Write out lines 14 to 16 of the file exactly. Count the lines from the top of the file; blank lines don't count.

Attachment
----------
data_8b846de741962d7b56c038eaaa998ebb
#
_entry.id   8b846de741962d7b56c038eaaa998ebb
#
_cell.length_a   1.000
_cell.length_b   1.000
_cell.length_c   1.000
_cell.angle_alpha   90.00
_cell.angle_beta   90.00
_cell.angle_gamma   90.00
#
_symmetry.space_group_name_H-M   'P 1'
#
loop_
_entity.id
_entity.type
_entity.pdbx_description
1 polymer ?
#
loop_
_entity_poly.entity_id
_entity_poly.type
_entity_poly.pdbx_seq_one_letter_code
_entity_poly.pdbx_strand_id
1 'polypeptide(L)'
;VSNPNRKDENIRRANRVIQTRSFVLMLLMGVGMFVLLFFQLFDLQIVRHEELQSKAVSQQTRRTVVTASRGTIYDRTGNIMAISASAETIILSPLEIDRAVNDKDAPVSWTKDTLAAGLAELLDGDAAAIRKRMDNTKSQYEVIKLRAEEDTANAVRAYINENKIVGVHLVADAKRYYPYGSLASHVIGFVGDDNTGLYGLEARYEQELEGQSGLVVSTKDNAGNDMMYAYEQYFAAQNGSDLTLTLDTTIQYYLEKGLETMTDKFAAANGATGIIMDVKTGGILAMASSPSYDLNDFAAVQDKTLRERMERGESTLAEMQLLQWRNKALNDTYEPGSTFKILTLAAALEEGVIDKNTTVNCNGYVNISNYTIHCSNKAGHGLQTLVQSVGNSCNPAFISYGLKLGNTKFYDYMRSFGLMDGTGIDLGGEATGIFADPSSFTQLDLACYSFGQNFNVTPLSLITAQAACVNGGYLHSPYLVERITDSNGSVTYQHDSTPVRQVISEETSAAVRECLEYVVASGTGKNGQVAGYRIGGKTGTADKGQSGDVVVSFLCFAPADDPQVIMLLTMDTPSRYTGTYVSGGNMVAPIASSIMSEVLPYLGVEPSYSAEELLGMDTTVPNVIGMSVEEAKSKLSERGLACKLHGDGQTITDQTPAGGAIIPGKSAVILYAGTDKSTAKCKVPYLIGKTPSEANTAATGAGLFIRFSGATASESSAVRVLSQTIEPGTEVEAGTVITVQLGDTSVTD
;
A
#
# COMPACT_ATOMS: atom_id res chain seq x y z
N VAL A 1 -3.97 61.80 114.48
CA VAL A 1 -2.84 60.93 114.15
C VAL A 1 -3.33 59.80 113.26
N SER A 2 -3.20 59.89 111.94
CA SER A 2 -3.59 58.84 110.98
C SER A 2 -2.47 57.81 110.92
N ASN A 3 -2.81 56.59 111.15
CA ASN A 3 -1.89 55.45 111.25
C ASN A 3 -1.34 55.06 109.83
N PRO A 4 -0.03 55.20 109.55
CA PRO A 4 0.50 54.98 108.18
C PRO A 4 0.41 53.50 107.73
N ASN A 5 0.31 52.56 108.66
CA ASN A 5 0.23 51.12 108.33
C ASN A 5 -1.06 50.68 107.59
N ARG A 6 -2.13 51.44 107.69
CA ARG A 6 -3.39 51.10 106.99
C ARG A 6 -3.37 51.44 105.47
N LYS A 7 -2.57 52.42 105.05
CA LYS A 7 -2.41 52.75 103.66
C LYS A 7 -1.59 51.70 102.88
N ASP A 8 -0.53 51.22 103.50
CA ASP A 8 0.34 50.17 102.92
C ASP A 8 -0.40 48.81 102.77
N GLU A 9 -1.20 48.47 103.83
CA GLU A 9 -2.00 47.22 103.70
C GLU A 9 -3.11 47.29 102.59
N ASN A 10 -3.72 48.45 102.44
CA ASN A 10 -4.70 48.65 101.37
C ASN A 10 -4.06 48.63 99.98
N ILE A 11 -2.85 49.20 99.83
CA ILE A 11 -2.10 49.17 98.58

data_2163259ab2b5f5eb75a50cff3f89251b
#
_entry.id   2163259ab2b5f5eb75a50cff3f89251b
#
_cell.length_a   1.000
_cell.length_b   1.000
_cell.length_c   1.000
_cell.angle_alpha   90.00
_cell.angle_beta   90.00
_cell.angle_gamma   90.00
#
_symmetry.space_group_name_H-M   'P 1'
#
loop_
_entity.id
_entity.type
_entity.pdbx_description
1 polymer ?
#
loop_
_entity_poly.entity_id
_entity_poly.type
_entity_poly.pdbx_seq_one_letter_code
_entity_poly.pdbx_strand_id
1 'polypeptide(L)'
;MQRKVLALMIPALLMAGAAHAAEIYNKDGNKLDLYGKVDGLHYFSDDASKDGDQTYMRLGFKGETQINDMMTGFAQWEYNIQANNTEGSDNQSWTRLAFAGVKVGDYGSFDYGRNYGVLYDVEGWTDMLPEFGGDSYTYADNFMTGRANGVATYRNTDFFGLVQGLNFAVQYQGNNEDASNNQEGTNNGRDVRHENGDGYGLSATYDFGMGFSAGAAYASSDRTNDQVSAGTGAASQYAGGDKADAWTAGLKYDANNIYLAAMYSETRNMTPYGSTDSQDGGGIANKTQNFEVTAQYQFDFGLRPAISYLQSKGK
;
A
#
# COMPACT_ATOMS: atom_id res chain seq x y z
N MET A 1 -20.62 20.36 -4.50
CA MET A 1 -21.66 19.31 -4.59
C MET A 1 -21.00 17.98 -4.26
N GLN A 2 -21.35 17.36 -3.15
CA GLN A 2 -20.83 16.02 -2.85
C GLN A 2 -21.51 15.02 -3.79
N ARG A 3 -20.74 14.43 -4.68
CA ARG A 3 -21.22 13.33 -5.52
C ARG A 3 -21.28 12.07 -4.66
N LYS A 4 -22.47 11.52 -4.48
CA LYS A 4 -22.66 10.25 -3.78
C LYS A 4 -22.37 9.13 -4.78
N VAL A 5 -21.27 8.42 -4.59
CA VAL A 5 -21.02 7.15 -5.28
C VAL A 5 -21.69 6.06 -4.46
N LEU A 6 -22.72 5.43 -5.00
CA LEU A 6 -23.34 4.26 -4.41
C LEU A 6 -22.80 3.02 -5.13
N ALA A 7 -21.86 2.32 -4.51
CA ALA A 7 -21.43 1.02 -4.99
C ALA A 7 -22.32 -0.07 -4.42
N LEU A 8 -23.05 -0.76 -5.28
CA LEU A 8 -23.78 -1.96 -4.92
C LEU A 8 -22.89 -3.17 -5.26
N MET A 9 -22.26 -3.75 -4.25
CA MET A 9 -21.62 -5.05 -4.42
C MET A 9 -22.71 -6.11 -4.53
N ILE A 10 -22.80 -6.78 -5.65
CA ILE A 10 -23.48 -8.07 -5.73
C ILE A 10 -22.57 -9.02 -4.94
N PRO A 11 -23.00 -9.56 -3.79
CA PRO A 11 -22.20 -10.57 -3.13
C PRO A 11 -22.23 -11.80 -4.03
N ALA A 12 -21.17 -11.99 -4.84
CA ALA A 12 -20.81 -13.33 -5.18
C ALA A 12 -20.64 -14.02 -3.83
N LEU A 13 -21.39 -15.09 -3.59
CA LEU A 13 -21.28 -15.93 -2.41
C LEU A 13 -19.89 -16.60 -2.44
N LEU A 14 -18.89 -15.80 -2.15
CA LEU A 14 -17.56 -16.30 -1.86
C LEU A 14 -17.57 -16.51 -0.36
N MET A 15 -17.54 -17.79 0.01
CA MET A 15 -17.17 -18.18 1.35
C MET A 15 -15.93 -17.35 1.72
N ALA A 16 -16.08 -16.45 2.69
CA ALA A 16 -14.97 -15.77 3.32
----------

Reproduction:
loop_
_entity.id
_entity.type